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In Memoriam: Tanta of Calculated Risk

Today I learned that we lost one of the most talented bloggers out there, Tanta from the blogsite Calculated Risk. Tanta had been battling cancer. She died aged 47 and will be missed not only by those who knew her but by her many readers and fans.

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A note on Japan’s experiment with quantitative easing

Japan’s policy makers generally procrastinated considerably in terms of implementing any kind of stimulative measures, as well as prematurely reversing the benign impact of policies which had some earlier success. In terms of monetary policy, the BOJ did not actually embrace quantitative monetary easing until 2001, eleven years after their bubble had burst.

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Meredith Whitney: more bearish than ever, but…

Last night, in an e-mail Yves Smith of naked capitalism pointed out an Op-Ed piece by Meredith Whitney which ran in the Financial Times yesterday. It was a fairly somber and downbeat assessment from an analyst who has proved right on the money throughout this credit crisis.

I will provide a highlight here so you get the gist of Whitney’s commentary. But so as not to steal Whitney’s thunder, I will link out to the entire article so you can read it on the FT website.

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ISM Manufacturing Index: Deep recession territory

ISM Manufacturing Index: Deep recession territory

The Institute for Supply Management (ISM) released its monthly report on Manufacturing, the ISM Manufacturing Report on Business®. It showed a reading of 36.2 down from 38.9. Where 50 is the demarcation line between growth and recession, 36.2 says the manufacturing industry in the United States is deep into recession territory.

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Links: 2008-12-01

I am altering my news round-up a bit here in that we have shifted the bulk of the news stories over to the news feed, which gets updated continuously. So, I will use the round-up to highlight a few top stories. The majority of today’s stories come from the British press.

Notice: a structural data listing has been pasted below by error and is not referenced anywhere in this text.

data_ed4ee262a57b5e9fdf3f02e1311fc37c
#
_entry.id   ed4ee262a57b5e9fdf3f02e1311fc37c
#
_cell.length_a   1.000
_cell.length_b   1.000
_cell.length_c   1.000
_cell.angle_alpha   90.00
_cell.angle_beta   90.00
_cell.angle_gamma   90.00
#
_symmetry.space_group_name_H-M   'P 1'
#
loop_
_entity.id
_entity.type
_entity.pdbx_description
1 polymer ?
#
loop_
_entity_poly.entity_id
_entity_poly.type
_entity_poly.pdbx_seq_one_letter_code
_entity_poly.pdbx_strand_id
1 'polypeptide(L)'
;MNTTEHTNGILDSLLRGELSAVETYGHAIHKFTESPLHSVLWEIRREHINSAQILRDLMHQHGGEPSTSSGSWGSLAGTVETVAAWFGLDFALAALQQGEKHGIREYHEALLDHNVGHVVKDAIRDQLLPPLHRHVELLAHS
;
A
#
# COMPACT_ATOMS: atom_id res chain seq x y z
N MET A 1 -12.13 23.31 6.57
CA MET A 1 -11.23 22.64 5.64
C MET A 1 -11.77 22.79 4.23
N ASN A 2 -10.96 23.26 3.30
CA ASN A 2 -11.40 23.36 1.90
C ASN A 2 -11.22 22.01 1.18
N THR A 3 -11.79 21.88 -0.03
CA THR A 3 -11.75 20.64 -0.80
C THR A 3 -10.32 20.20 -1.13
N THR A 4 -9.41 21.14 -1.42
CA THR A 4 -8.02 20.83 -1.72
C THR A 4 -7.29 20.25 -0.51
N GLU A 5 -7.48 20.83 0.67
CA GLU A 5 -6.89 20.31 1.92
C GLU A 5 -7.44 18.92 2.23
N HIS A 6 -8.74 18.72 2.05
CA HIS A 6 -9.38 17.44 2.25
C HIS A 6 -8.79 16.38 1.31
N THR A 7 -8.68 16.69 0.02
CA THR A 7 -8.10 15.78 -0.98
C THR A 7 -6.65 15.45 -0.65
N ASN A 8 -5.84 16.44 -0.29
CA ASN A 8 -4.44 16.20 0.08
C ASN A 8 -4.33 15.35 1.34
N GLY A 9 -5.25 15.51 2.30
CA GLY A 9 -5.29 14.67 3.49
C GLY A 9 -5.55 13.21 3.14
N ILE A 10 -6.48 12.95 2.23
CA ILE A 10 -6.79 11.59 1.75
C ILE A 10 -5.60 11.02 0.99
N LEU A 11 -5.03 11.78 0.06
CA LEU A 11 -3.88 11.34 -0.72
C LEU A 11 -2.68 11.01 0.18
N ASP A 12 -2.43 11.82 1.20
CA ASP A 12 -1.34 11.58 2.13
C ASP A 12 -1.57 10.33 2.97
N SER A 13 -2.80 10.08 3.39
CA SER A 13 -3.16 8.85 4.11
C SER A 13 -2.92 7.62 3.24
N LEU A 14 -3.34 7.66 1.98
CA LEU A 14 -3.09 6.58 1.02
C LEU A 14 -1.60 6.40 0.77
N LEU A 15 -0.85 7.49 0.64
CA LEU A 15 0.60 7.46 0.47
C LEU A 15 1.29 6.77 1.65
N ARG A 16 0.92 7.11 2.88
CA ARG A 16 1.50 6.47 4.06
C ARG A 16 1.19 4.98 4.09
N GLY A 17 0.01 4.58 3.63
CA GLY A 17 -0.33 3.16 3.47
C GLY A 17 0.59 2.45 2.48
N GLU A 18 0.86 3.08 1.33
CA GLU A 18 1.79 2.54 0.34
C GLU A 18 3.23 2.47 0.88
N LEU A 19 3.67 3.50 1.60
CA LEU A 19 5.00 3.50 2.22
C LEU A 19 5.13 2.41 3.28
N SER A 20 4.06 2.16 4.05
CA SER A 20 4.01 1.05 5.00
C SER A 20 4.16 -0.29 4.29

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Quantitative easing: printing money like mad to ward off deflation

Quantitative easing: printing money like mad to ward off deflation

In economic circles, there has been a lot of buzz about Quantitative Easing of late. Basically, the U.S. Federal Reserve has lowered interest rates to near zero percent and the fear is that these cuts will not have enough effect on the willingness to lend in order to reflate the U.S. economy. Therefore, the Fed has decided to take more draconian measures, one of which is Quantitative Easing, flooding the economy with money.

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JPMorgan Chase: Large exposure to real economy downturn

The financial services sector has been the hardest hit sector in the credit crisis so far. Banks with large exposures to mortgage-backed securities like Citigroup, UBS and Merrill Lynch have suffered the most. This is largely because the crisis has been in asset prices — chiefly home prices. However, as credit has become severely restricted, the credit crisis has become a global recession and that means the real economy will be impacted. This spells trouble for JPMorgan Chase.

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Links: 2008-11-29

Below are links to a few posts on the web that I found particularly good. For more posts and news, see the news feed.

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If the Fed were a commercial bank, it might be declared insolvent

If the Fed were a commercial bank, it might be declared insolvent

Recently, I have written quite a few posts demonstrating the U.S. Federal Reserve has a ballooning balance sheet as it increases its purchases of assets at an unprecedented clip. In fact, that balance sheet had $800 billion in assets just this past August. By year’s end, we should expect it to have risen nearly four-fold to $3 trillion. This is a wild experiment without parallel in modern history.

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Stephen Roach: Americans’ abandonment of overconsumption is a good thing

Stephen Roach must feel a certain sense of Schadenfreude because he has been warning since the end of the Technology Bubble that U.S. monetary policy was reckless and would end in a very bad way. The bubble reached heights few anticipated, making Roach seem like a Cassandra for a number of years. However, now that the bubble has burst and his economic predictions have proven right, we would be well advised to listen to him regarding where the global economy is now headed.

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Marc Faber: I advise every American to hold his gold outside of the United States

Marc Faber is a hard money, old school investor who thinks that the U.S. government is going to reflate in order to avoid depression and that means gold. But, for those of you who don’t know economic history, the fact is that this has been tried before, in the Great Depression in the 1930s and the result was that the government had to confiscate Americans’ gold. It was Executive Order 6102 signed on 5 April 1933 right after Franklin Roosevelt came to office and it forbade all Americans from owning physical gold assets.

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German chancellor chastises US for easy money

Angela Merkel, the German Chancellor has rebuked the United States for its easy money policies, suggesting it was kicking the can down the road and setting up a greater problem later. It is high time the debate about monetary policy made it to the political arena.

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